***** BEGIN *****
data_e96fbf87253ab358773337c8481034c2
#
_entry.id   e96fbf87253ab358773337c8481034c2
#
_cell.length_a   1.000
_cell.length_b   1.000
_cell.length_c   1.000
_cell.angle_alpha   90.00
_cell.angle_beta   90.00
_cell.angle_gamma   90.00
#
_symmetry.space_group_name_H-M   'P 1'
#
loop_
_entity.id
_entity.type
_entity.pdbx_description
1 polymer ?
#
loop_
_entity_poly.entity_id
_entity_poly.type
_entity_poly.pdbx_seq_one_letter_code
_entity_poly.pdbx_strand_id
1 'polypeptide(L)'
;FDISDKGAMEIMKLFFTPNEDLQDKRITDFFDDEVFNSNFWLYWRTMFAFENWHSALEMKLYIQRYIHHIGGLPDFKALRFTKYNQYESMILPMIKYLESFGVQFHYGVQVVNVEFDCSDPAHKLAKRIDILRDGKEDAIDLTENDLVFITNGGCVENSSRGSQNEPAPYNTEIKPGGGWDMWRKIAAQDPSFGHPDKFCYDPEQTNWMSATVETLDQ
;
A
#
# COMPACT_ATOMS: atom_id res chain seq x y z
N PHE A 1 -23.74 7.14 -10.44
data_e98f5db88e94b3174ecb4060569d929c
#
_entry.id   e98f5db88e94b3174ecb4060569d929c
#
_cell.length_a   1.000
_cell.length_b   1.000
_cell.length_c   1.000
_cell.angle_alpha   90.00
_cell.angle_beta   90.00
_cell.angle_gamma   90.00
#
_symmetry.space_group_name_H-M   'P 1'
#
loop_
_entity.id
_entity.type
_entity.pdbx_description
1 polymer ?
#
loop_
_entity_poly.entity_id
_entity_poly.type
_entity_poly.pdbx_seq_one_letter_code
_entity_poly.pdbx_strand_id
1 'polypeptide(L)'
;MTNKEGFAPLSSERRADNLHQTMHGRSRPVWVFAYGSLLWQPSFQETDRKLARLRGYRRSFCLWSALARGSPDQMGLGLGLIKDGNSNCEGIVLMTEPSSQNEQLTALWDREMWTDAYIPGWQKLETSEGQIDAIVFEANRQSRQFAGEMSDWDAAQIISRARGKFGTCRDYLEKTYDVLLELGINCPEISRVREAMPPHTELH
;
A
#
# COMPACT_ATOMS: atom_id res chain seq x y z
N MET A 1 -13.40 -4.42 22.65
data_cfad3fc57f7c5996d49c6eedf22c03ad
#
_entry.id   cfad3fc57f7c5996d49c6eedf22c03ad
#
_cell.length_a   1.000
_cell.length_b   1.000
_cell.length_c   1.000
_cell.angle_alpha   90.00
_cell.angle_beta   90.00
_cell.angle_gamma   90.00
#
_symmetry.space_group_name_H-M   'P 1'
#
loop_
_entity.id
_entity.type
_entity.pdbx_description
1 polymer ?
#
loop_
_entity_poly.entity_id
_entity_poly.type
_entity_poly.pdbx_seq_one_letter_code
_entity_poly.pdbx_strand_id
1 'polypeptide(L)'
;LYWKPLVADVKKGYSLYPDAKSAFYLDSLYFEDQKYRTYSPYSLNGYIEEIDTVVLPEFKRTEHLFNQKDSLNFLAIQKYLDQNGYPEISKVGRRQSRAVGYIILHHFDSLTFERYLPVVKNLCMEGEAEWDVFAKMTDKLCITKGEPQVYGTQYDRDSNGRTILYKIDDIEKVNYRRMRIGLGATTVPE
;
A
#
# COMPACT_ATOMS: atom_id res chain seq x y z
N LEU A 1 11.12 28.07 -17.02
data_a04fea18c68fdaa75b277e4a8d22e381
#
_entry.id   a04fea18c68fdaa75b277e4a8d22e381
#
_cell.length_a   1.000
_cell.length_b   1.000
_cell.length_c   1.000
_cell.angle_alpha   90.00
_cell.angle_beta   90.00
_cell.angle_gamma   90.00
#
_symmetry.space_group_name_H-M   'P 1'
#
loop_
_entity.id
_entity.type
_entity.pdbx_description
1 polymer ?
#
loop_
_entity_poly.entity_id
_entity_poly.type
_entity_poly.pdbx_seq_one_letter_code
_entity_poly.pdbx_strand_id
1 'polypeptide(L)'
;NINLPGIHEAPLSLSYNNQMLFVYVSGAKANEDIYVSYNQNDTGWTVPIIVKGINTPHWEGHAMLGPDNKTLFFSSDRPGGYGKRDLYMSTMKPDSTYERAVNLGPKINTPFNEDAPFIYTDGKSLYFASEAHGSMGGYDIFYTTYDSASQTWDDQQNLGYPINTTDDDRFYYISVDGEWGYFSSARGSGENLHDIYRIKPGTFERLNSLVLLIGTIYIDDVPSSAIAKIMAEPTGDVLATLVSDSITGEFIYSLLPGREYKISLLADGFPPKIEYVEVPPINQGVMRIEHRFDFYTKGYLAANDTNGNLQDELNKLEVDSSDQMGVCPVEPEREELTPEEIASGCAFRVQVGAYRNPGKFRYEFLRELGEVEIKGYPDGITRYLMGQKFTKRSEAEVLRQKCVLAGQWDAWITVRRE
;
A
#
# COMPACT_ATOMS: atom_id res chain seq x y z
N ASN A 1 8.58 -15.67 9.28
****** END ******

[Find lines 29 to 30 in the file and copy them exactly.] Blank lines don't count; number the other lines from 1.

#
# COMPACT_ATOMS: atom_id res chain seq x y z